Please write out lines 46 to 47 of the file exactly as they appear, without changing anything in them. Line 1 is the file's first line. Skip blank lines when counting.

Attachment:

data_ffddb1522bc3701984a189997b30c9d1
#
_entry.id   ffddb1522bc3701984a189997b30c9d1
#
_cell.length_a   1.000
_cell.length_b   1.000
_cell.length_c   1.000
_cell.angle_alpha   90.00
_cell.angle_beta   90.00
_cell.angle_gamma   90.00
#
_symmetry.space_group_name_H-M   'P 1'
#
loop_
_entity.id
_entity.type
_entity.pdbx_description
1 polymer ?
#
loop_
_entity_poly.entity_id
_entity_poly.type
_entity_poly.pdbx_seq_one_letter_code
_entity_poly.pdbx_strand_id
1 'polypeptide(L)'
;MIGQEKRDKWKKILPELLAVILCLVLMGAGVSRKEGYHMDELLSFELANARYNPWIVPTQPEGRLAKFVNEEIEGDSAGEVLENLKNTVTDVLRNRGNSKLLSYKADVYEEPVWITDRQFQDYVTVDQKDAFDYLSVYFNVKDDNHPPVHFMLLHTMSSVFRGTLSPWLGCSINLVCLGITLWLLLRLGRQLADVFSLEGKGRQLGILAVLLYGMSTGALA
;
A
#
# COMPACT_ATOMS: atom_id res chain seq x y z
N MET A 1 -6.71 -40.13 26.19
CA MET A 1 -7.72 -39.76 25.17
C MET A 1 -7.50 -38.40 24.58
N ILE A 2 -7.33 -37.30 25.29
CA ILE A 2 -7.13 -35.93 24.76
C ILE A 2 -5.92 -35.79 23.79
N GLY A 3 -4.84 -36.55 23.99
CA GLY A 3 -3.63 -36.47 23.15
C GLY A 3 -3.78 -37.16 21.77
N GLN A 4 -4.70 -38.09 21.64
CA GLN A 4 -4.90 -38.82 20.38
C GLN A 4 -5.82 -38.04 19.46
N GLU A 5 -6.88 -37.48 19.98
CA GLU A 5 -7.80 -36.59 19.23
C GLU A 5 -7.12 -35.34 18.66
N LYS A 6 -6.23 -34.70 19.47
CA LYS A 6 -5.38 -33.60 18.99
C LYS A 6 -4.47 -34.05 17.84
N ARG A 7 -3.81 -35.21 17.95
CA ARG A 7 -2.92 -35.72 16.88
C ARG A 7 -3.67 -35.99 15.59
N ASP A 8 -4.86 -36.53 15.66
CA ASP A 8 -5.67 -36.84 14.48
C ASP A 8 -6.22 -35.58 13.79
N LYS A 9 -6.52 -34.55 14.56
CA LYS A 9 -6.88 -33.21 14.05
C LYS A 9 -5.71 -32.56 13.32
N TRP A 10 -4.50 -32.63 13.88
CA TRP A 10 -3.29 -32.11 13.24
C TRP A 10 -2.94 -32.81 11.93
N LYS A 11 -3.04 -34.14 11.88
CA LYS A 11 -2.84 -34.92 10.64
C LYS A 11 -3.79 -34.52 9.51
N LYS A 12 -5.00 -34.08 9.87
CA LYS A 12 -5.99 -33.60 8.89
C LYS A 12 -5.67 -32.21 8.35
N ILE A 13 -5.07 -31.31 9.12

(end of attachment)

N LYS A 6 -6.23 -34.70 19.47
CA LYS A 6 -5.38 -33.60 18.99